Media (400)


A Second Desk

(Door Hugo Kijne te Hoboken USA)

At the beginning of his presidency Donald Trump occasionally mentioned the fact that George Washington had two desks in his office, one to conduct his private business and one to execute the responsibilities of the US President.  This week Trump decided to emulate Washington, albeit with only one desk, after he received the news that 6 of the 7 most revenue generating hotels of the Trump Organization had been closed because of the corona crisis.  He started tweeting that by locking down towns and states and closing non-essential businesses America risked implementing a cure that would be worse than the problem.  At one of the daily press conferences of the Corona Task Force, when asked if his organization should be included in a government bailout of affected industries, the president wouldn’t give an answer but started whining about all the income he had lost by winning the 2016 election.  And with the number of COVID-19 infections rapidly rising, mostly in New York and New Jersey but also in California, Washington and many other states, Trump started talking about the need to ‘open up’ the country and ‘get people back to work.’

The president tested his back-to-work message at a Fox News virtual town hall last Saturday and felt sufficiently encouraged to announce that a ‘great victory’ over the corona virus was around the corner, and that the country would take off ‘like a rocket ship’ once it was open for business again.  It was the introduction to a macabre dance between Trump and experts like Dr. Fauci, the Director of the National Institute of Allergy and Infectious Diseases, at the daily pressers in the White House, a fight between fiction and fact, with the president making unfounded predictions about the spread of the virus, the timeline for the development of a vaccine and the availability of a cure, and Fauci arguing that you cannot rush a pandemic and even if lockdowns are maintained the number of infections would not peak before May.  The controversy reached a climax when Trump set April 12th, Easter Sunday, as the target date for the country to be re-opened, arguing that America has the choice between people dying from COVID-19 infections or from mass suicide because they cannot go to work, and predicting full churches all over the country.

Fortunately the president, who said that Easter Sunday was a ‘very special day’ for him but who didn’t discover that he is a Christian until the 2016 campaign, when he once blurted out ‘I’m a Presbyterian, do you believe it?,’ doesn’t have the authority to open anything, not even his own golf courses.  That authority lies with Governors and Mayors, who are facing deepening crises in their states, cities and hospitals, and so far have not shown any inclination to do what Trump would like them to do, which is why the president is now slowly backtracking on his demands.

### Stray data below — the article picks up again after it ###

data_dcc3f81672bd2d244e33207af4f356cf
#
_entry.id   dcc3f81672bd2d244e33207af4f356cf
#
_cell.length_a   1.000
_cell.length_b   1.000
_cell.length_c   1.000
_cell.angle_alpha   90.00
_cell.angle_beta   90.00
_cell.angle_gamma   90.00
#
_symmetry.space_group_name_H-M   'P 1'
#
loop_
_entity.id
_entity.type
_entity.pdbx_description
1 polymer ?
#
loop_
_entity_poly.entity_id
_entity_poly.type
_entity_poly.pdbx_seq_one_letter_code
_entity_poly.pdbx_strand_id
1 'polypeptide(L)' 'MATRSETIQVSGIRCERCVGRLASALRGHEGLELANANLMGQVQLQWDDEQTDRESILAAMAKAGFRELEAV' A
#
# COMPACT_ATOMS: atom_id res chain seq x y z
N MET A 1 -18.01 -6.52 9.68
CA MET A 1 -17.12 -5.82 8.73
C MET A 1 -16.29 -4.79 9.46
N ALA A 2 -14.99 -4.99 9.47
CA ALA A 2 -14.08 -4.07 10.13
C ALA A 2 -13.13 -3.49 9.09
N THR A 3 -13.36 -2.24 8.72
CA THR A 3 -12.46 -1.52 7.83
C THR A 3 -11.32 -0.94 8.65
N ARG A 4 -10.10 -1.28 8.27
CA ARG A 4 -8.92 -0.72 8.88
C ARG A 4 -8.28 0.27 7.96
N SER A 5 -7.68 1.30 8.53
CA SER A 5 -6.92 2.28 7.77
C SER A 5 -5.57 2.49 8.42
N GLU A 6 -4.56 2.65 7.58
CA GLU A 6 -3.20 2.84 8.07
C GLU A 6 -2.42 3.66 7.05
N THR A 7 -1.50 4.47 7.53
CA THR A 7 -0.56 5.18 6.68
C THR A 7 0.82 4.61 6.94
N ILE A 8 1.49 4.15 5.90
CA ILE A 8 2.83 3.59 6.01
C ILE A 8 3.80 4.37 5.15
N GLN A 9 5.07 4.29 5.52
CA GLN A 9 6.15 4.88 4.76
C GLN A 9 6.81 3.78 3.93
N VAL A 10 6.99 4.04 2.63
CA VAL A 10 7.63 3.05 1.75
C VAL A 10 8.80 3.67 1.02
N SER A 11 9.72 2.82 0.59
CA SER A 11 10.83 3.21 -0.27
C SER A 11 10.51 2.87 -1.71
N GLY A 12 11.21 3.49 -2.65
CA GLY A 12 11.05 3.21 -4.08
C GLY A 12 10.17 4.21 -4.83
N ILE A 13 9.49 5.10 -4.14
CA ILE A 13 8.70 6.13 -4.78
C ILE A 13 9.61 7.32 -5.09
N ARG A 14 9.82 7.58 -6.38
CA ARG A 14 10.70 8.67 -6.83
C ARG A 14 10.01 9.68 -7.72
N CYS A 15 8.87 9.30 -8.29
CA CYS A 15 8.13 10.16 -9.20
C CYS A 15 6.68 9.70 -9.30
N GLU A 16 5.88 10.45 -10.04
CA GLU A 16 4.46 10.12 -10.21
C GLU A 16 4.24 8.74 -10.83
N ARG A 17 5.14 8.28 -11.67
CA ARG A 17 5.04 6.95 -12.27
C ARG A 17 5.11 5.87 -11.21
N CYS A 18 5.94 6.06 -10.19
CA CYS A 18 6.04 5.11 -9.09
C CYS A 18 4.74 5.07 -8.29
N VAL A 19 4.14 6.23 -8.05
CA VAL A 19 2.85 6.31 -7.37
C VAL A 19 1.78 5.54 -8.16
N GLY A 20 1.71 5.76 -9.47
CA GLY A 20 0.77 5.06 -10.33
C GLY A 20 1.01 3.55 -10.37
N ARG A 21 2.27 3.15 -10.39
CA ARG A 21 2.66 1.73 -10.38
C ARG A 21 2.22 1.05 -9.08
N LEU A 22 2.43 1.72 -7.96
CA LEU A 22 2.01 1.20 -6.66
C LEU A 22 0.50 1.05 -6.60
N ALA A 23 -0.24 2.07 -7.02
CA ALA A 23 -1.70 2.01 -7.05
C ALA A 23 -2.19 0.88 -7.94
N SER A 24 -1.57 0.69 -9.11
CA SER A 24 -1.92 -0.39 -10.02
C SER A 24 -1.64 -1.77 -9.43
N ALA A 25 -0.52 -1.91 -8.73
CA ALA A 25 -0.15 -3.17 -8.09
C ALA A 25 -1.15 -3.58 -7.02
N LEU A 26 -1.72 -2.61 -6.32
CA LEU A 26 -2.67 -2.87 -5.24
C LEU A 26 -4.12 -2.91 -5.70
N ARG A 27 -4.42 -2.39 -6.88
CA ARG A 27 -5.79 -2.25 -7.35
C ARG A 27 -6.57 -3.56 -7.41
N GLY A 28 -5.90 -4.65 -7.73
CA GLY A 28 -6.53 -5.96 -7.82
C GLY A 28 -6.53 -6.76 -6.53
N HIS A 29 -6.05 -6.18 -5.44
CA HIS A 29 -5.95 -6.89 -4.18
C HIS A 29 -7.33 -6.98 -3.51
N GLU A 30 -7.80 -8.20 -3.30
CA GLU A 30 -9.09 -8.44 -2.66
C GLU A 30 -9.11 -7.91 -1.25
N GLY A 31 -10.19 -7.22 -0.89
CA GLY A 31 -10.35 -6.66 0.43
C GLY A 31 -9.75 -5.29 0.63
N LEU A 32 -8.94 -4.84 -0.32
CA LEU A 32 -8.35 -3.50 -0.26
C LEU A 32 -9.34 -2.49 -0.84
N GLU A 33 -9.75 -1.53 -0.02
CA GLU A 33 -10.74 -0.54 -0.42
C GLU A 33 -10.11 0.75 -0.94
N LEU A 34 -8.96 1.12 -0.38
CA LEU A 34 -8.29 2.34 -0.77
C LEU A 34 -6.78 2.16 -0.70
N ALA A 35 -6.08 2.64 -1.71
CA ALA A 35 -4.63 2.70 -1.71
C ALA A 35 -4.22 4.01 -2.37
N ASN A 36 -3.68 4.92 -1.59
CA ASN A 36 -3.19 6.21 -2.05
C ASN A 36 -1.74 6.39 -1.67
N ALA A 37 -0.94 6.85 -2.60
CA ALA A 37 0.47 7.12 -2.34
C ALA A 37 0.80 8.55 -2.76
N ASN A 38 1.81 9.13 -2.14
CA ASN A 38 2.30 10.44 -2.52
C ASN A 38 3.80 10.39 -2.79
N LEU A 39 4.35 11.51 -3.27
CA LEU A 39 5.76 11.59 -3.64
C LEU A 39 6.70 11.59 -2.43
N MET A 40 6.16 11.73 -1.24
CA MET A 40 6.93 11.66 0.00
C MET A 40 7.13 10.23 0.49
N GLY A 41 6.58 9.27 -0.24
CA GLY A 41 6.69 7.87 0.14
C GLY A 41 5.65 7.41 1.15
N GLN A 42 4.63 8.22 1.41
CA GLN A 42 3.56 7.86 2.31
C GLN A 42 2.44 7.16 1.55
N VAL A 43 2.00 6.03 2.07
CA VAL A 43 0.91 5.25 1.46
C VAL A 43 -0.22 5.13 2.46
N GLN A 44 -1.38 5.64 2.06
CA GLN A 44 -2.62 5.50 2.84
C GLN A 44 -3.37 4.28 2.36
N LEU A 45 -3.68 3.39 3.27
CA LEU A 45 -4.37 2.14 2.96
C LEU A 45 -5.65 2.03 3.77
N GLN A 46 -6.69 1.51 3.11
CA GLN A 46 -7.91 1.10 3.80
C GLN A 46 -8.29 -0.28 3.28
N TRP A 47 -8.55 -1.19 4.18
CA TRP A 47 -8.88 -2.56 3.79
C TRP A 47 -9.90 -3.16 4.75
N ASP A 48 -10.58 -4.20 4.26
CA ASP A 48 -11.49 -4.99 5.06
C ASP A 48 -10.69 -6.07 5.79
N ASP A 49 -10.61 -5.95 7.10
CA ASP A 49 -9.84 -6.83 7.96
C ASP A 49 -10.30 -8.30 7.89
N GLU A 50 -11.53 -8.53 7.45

Meanwhile in Washington, DC, Congress is passing a $2 trillion package to support the unemployed and low- and middle income taxpayers, hospitals, small businesses and corporations that can get loans to keep their workers employed.  Although the bill contains a provision that bars funds from going to companies controlled by ‘the spouse, child, son-in-law or daughter-in-law of the president’ it contains some loopholes that the Trumps and the Kushners can take advantage of.

Yesterday the Super PAC ‘Priorities USA’ started a $6 million blitz of a video that shows the rise of corona virus infections in the US synchronized with statements Trump made at different points in time that range from dangerously misleading to absurd.   The Trump campaign filed a ‘Cease and Desist’ motion in court, but doesn’t have a chance to stop the broadcasting of the video.

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Trump Always Knew

(Door Hugo Kijne te Hoboken USA)

In a series of pressers by the Corona Task Force that he felt he could best handle himself Trump’s opinion about the threat seemed to evolve but ultimately stayed the same.  Last Friday he criticized the CDC and Obama’s administration for changes in the testing protocol that according to him made testing harder, and said that the response to the swine flu virus in 2009 had been a disaster.  Changes that had been proposed at the time, however, were never implemented, and although 60 million Americans got sick and 12 thousand died, tests were shipped out two weeks after the first case had been reported and many lives were saved.  When asked if he accepted any responsibility for the lag in testing for the corona virus the president said ‘no, because we met a specific set of circumstances,’ which of course is always the case.  Asked about the disbanding of the pandemic response unit at the NSC Trump said that he didn’t do it and knew nothing about it, asked Dr. Fauci if he knew who did it and then said someone in the administration was responsible.  The microphones of the female reporters who had asked those two questions were shut off.

On Friday the president announced that by Sunday Google would have a website up and running for individual diagnostics, but it soon became clear that that project, initiated by Jared Kushner, who from the beginning had advised Trump to treat the crisis as a PR problem, was not going to work.   At Sunday’s presser the president said that he was ‘very happy’ with the Fed’s decision to cut interest rates, and on Monday he finally seemed to be taking the threat more seriously, giving many pundits hope that from now on we would see a different Trump, although the president also gave himself a ‘10’ for the way he had handled the crisis thus far and lied that he had only known about the virus for one month, while he had been briefed in Davos two months earlier.  Also on Monday Trump told the Governors of all states during a conference call that they were on their own where it came to securing medical supplies, ventilators and respirators.   He was back to his old tricks on Tuesday, talking about a ‘pent-up economy’ that would bloom after the crisis, and said that he always knew it was a pandemic, even before ‘they’ were talking about it.